“The Panel finds probable cause to believe that you have violated the canons and rule of judicial conduct,” Standridge wrote. “The Panel finds that Judge Griffen was given an opportunity to respond to the extraordinary petition filed with the Supreme Court. The Panel, however, does not find that the notice to Judge Griffen and his ability to response were sufficient.”
In explaining the panel’s findings in the “statement of formal charges,” Standridge further wrote that although the state high court has “superintending control” over the lower courts, the Supreme Court justices were not insulated from the processes of the commission. “(E)specially when the Supreme Court’s own actions result in the de facto disciplining of another judge without him being subjected to the same safeguards and protections contained in the rules governing the Arkansas Judicial Discipline and Disability Commission,” wrote Standridge, who has law offices in Benton and Mount Ida.
The nine-person judiciary panel also looked at allegations made by Griffen that the high court had impermissible communications with the Attorney General’s office concerning his anti-death penalty protests. However, the judicial commission said they did not find “probable cause” that any ex parte communication occurred. That complaint was denied and dismissed.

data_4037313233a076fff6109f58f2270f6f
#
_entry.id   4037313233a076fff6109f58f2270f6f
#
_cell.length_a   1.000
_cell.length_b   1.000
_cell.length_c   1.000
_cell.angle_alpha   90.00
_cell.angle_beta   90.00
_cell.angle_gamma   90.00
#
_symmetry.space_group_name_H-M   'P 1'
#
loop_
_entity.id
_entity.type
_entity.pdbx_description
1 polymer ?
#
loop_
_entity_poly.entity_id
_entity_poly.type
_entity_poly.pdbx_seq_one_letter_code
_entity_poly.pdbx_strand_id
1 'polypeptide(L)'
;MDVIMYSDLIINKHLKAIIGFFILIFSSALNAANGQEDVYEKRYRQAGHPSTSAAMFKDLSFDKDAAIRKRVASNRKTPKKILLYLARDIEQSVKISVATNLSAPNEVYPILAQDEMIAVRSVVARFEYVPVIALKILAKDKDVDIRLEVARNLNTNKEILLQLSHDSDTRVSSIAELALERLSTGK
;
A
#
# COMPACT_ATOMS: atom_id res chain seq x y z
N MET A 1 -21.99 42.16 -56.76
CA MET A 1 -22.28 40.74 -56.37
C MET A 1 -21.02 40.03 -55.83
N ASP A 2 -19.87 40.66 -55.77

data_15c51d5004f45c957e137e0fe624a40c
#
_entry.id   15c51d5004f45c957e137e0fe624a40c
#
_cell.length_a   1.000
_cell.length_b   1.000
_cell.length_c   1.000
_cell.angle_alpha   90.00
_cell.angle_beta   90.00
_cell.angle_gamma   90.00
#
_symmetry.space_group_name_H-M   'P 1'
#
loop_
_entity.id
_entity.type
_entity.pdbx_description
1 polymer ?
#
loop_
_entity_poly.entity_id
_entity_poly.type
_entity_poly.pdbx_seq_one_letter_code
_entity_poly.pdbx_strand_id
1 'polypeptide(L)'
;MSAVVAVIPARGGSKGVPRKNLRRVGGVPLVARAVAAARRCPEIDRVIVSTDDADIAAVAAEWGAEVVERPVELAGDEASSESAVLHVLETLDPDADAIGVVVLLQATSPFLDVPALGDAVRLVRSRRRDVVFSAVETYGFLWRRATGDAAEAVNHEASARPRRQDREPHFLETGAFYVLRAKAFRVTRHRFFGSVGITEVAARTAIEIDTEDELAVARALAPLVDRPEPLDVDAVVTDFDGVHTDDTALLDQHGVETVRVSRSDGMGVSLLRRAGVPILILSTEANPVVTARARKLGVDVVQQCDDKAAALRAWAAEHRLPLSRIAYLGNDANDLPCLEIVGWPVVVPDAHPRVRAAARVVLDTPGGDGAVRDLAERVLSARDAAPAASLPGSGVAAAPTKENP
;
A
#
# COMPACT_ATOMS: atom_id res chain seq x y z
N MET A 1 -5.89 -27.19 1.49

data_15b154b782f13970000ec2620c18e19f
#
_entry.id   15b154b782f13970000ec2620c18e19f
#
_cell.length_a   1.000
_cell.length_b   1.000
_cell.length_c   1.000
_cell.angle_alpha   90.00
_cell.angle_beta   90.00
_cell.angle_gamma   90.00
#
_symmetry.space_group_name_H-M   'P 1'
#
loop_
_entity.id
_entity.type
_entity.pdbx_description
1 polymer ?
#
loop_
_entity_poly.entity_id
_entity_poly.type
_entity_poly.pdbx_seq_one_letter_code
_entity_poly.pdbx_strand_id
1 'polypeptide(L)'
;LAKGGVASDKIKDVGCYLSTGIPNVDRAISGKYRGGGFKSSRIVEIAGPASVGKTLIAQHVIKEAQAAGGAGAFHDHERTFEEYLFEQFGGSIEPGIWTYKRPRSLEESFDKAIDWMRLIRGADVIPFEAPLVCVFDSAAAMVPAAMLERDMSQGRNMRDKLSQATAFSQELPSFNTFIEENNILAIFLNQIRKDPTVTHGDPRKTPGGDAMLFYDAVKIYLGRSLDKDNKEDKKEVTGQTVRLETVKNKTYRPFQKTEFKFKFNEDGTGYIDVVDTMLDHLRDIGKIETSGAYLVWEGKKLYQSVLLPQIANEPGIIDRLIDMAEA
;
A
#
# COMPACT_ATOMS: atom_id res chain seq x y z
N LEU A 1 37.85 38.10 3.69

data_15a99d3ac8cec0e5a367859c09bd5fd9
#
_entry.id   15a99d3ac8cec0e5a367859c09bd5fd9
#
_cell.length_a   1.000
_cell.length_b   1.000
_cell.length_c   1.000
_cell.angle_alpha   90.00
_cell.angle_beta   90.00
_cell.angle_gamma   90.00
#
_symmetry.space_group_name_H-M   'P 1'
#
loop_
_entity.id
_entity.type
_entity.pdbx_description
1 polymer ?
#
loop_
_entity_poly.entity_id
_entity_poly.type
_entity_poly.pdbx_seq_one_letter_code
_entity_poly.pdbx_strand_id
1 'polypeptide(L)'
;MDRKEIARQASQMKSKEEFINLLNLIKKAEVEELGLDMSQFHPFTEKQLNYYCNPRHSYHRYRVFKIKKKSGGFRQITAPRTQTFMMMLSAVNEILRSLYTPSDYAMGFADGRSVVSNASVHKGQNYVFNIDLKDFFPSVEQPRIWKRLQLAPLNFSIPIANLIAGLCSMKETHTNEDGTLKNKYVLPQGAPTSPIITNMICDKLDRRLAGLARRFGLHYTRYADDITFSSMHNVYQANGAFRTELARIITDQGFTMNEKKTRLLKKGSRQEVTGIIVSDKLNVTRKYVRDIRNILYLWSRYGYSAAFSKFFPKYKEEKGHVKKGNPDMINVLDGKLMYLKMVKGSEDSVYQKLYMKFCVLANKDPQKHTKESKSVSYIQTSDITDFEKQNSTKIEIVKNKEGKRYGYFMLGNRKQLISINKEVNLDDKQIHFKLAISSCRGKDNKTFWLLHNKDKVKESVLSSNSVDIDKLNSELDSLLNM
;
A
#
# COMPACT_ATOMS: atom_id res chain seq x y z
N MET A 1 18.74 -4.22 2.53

Standridge wrote that the high court justices are entitled to a hearing before the panel where all allegations against them “must be proven by clear and convincing evidence.” He said each of the justices would be formally served with the charges by the panel and given 30 days to respond. Talk Business & Politics was unable to reach Supreme Court Chief Justice Kemp and the other high court justices. Judge Griffen also could not be immediately reached for comment at his downtown Little Rock office.
The Judicial Discipline and Disability Commission is comprised of nine members who are residents of Arkansas. The three judicial members are appointed by the Supreme Court. The three lawyer members that are licensed to practice in Arkansas are appointed by the Attorney General, state Senate president, and the Arkansas House Speaker. The three public members, who are neither lawyers nor judges, are appointed by the governor.
Commission Executive Director David Sachar told Talk Business & Politics more than a year ago the three-panel team had opened an ethics investigation into Griffen’s conduct. It’s highly unusual for the JDDC to admit it’s investigating a judge, but the crush of national publicity surrounding Arkansas’ attempt to execute seven prisoners in the spring of 2017 necessitated the change in protocol, Sachar said, adding then it could take months or more than a year for the agency to conclude.
Besides the judicial panel’s investigation, the Arkansas House of Representatives also adopted rules at the end of the 2017 legislation session that would allow lawmakers to move forward with impeachment proceedings against a judge if members so choose to do so. While Griffen was not specifically singled out, his case was front-and-center when the legislative action occurred.